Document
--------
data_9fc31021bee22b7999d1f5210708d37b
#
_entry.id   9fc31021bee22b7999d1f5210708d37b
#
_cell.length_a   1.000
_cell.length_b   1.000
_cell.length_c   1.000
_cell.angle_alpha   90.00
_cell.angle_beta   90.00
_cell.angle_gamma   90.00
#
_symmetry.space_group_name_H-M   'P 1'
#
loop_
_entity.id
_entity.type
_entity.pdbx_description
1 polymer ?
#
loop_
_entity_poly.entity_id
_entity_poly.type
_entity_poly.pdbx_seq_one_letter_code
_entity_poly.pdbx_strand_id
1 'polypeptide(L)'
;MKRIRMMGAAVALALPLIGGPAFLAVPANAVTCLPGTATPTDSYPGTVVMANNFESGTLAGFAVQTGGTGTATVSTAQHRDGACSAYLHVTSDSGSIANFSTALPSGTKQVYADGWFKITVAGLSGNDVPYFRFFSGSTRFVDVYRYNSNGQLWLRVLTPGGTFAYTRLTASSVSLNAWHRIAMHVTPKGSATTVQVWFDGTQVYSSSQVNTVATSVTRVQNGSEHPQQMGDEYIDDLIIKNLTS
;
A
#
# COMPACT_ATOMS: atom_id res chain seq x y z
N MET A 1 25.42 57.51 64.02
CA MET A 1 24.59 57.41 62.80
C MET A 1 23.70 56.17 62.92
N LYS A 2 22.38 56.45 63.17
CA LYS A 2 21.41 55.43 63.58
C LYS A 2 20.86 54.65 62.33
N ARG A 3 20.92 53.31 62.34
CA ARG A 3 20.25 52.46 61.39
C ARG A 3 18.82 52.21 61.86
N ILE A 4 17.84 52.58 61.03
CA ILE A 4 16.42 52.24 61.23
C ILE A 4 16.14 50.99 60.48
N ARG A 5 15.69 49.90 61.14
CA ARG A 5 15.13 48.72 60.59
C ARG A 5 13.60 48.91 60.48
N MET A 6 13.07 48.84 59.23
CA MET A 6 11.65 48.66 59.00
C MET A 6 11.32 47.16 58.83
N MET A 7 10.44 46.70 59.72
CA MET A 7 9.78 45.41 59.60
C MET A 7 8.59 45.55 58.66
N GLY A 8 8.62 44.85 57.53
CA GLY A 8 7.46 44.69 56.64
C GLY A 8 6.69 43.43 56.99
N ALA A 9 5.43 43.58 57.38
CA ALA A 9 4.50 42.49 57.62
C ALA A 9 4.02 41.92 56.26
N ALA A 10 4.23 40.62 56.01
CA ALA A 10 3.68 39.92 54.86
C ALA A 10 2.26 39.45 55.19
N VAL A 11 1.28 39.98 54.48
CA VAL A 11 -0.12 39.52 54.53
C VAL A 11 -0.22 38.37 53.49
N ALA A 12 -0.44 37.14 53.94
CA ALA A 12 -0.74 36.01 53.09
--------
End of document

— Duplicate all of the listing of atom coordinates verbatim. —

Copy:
data_9fc31021bee22b7999d1f5210708d37b
#
_entry.id   9fc31021bee22b7999d1f5210708d37b
#
_cell.length_a   1.000
_cell.length_b   1.000
_cell.length_c   1.000
_cell.angle_alpha   90.00
_cell.angle_beta   90.00
_cell.angle_gamma   90.00
#
_symmetry.space_group_name_H-M   'P 1'
#
loop_
_entity.id
_entity.type
_entity.pdbx_description
1 polymer ?
#
loop_
_entity_poly.entity_id
_entity_poly.type
_entity_poly.pdbx_seq_one_letter_code
_entity_poly.pdbx_strand_id
1 'polypeptide(L)'
;MKRIRMMGAAVALALPLIGGPAFLAVPANAVTCLPGTATPTDSYPGTVVMANNFESGTLAGFAVQTGGTGTATVSTAQHRDGACSAYLHVTSDSGSIANFSTALPSGTKQVYADGWFKITVAGLSGNDVPYFRFFSGSTRFVDVYRYNSNGQLWLRVLTPGGTFAYTRLTASSVSLNAWHRIAMHVTPKGSATTVQVWFDGTQVYSSSQVNTVATSVTRVQNGSEHPQQMGDEYIDDLIIKNLTS
;
A
#
# COMPACT_ATOMS: atom_id res chain seq x y z
N MET A 1 25.42 57.51 64.02
CA MET A 1 24.59 57.41 62.80
C MET A 1 23.70 56.17 62.92
N LYS A 2 22.38 56.45 63.17
CA LYS A 2 21.41 55.43 63.58
C LYS A 2 20.86 54.65 62.33
N ARG A 3 20.92 53.31 62.34
CA ARG A 3 20.25 52.46 61.39
C ARG A 3 18.82 52.21 61.86
N ILE A 4 17.84 52.58 61.03
CA ILE A 4 16.42 52.24 61.23
C ILE A 4 16.14 50.99 60.48
N ARG A 5 15.69 49.90 61.14
CA ARG A 5 15.13 48.72 60.59
C ARG A 5 13.60 48.91 60.48
N MET A 6 13.07 48.84 59.23
CA MET A 6 11.65 48.66 59.00
C MET A 6 11.32 47.16 58.83
N MET A 7 10.44 46.70 59.72
CA MET A 7 9.78 45.41 59.60
C MET A 7 8.59 45.55 58.66
N GLY A 8 8.62 44.85 57.53
CA GLY A 8 7.46 44.69 56.64
C GLY A 8 6.69 43.43 56.99
N ALA A 9 5.43 43.58 57.38
CA ALA A 9 4.50 42.49 57.62
C ALA A 9 4.02 41.92 56.26
N ALA A 10 4.23 40.62 56.01
CA ALA A 10 3.68 39.92 54.86
C ALA A 10 2.26 39.45 55.19
N VAL A 11 1.28 39.98 54.48
CA VAL A 11 -0.12 39.52 54.53
C VAL A 11 -0.22 38.37 53.49
N ALA A 12 -0.44 37.14 53.94
CA ALA A 12 -0.74 36.01 53.09